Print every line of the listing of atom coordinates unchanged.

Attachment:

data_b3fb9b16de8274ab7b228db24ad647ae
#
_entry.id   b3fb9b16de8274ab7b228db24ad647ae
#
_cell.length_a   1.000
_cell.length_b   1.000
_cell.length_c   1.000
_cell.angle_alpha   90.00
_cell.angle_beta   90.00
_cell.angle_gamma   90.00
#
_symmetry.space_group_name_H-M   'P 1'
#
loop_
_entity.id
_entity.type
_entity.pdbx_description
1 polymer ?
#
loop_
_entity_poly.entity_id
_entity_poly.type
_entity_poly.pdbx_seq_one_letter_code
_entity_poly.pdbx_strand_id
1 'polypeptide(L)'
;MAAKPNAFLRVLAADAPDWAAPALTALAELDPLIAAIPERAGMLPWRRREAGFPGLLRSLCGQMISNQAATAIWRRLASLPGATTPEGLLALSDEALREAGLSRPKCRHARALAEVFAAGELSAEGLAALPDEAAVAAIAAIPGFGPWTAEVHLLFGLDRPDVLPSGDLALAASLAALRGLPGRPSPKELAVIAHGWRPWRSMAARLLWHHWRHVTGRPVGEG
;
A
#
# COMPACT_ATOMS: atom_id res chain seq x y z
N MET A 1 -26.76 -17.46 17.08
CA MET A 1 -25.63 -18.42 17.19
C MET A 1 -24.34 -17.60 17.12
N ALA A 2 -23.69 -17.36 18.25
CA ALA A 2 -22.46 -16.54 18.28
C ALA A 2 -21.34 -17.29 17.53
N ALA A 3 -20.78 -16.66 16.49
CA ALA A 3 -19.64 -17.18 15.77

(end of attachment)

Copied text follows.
data_b3fb9b16de8274ab7b228db24ad647ae
#
_entry.id   b3fb9b16de8274ab7b228db24ad647ae
#
_cell.length_a   1.000
_cell.length_b   1.000
_cell.length_c   1.000
_cell.angle_alpha   90.00
_cell.angle_beta   90.00
_cell.angle_gamma   90.00
#
_symmetry.space_group_name_H-M   'P 1'
#
loop_
_entity.id
_entity.type
_entity.pdbx_description
1 polymer ?
#
loop_
_entity_poly.entity_id
_entity_poly.type
_entity_poly.pdbx_seq_one_letter_code
_entity_poly.pdbx_strand_id
1 'polypeptide(L)'
;MAAKPNAFLRVLAADAPDWAAPALTALAELDPLIAAIPERAGMLPWRRREAGFPGLLRSLCGQMISNQAATAIWRRLASLPGATTPEGLLALSDEALREAGLSRPKCRHARALAEVFAAGELSAEGLAALPDEAAVAAIAAIPGFGPWTAEVHLLFGLDRPDVLPSGDLALAASLAALRGLPGRPSPKELAVIAHGWRPWRSMAARLLWHHWRHVTGRPVGEG
;
A
#
# COMPACT_ATOMS: atom_id res chain seq x y z
N MET A 1 -26.76 -17.46 17.08
CA MET A 1 -25.63 -18.42 17.19
C MET A 1 -24.34 -17.60 17.12
N ALA A 2 -23.69 -17.36 18.25
CA ALA A 2 -22.46 -16.54 18.28
C ALA A 2 -21.34 -17.29 17.53
N ALA A 3 -20.78 -16.66 16.49
CA ALA A 3 -19.64 -17.18 15.77